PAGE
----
There have been numerous federal initiatives aimed at protecting the privacy of especially sensitive personal information over the past several years -- and several decades. While the rules below are likely the largest single federal initiative to protect privacy, they are by no means alone in the field. Rather, the rules arrive in the context of
1. Inclusion of statutory rape in reporting requirements The Massachusetts General Laws require mandated reporters to report all instances where they have reasonable cause to suspect that a child is a victim of abuse, including sexual abuse. The reporting requirements do not include any provisions that indicates that it applies only to parents
1. Inclusion of statutory rape in reporting requirements Mandatory reporters are required to notify the proper authorities if they suspect that a child has been the victim of abuse.  The statute defines child abuse to include the offenses listed in the previous section. However, the definition only applies to those cases where the defend
Moving People from Welfare to Work. Lessons from the National Evaluation of Welfare-to-Work Strategies.. Appendix: NEWWS Program Summaries
Appendix Table. Summary of NEWWS Program Activities, Environments, and Results Program Activities Sample and Site Characteristics Five-Year Net Cost per Program Group Member ($) Year Control Group Impact SOURCES: Hamilton et al., 2001; Michalopoulos and Schwartz, 2001.
Moving People from Welfare to Work. Lessons from the National Evaluation of Welfare-to-Work Strategies.. Costs Relative to Benefits: What is the government's financial return on its investment in welfare-to-work programs?
The programs' five-year benefits were also calculated in NEWWS. Benefits included the increases in earnings and decreases in welfare and food stamp payments discussed earlier, as well as dollar valuations of the programs' estimated effects on Medicaid, job fringe benefits, taxes paid, and the costs of administering transfer programs such as food s
Moving People from Welfare to Work. Lessons from the National Evaluation of Welfare-to-Work Strategies.. Costs: What contributes to the cost of welfare-to-work programs?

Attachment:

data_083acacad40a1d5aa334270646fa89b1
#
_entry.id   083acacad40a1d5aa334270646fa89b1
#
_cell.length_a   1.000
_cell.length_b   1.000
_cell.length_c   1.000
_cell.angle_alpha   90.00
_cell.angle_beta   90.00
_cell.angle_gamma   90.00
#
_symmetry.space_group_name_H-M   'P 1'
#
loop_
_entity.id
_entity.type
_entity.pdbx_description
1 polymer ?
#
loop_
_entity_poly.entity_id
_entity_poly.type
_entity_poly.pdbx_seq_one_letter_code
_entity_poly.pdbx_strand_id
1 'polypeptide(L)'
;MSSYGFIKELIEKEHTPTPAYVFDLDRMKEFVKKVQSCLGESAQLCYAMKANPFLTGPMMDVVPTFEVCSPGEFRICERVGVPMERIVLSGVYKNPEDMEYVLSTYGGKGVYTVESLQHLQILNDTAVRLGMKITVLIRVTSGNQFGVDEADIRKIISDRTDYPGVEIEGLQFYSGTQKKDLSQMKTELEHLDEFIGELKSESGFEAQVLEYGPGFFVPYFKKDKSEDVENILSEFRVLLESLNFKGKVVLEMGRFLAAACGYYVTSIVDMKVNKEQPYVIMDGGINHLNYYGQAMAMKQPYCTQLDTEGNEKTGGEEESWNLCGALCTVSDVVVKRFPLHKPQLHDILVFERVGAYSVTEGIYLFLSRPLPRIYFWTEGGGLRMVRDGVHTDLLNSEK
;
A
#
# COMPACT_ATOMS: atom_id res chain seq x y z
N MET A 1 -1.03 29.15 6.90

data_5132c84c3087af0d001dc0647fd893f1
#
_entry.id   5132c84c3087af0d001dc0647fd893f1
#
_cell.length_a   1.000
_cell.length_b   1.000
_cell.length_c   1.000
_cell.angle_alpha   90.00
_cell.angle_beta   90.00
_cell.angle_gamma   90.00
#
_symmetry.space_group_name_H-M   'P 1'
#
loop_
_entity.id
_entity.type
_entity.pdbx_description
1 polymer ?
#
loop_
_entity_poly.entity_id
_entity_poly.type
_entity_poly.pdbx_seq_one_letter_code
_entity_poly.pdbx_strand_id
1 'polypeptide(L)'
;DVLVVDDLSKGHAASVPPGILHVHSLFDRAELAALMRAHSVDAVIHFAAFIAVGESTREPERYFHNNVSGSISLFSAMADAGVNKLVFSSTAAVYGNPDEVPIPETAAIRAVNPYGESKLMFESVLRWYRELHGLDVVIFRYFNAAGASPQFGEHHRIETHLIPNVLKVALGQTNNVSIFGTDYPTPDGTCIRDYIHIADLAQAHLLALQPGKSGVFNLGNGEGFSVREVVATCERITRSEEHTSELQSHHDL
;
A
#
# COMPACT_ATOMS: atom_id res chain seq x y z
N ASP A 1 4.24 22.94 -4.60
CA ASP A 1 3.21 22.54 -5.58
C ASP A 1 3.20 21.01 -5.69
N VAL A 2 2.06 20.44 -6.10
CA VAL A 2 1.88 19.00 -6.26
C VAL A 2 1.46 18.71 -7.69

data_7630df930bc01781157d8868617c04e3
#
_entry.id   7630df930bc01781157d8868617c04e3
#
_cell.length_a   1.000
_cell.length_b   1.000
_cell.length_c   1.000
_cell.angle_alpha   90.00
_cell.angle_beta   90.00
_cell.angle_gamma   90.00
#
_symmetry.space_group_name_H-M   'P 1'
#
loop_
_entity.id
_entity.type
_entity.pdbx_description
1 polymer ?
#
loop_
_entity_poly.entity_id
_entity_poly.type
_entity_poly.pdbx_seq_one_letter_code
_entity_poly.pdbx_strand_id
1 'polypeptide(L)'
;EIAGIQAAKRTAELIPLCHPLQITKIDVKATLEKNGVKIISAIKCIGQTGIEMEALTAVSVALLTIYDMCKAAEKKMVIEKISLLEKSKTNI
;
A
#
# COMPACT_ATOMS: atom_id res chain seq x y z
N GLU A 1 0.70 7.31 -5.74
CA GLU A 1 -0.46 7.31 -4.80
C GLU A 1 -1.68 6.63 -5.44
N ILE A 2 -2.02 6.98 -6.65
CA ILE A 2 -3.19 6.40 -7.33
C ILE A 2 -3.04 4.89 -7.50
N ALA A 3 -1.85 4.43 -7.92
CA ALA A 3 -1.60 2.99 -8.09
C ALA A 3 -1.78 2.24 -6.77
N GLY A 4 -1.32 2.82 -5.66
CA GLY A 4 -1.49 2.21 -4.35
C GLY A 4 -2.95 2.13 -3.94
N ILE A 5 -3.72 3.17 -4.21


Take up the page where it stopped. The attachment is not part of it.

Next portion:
Different types of five-year costs were estimated for the NEWWS programs. The gross cost per program group member is a comprehensive measure of all the costs associated with providing employment services and related support services to people while they were enrolled in a welfare-to-work program as well as after they left the program and/or the
Toward Understanding Homelessness: The 2007 National Symposium on Homelessness Research. Homeless Youth in the United States: Recent Research Findings and Intervention Approaches. References
Acosta, O., & Toro, P. A. (2000). Let's ask the homeless people themselves: A needs assessment based on a probability sample of adults. American Journal of Community Psychology, 28 , 343-366. Ahmed, S., & Toro, P. A. (2004). Religiosity and ethnicity as moderators of substance abuse in at-risk adolescents. Unpublished manuscript, Dep
Toward Understanding Homelessness: The 2007 National Symposium on Homelessness Research. Homeless Youth in the United States: Recent Research Findings and Intervention Approaches. Prevention Research
In addition to research on how to best address the needs of youth who are already homeless, other studies have focused on preventive interventions.
Toward Understanding Homelessness: The 2007 National Symposium on Homelessness Research. Homeless Youth in the United States: Recent Research Findings and Intervention Approaches. Intervention Research
Much progress has been made in providing services to homeless youth and families since 1987 when the Stuart B. McKinney Homeless Assistance Act (Public Law 100-77) was signed into law. There now exist a vast array of shelters and other emergency services to address the diverse needs of homeless individuals and families, including homeless youth (T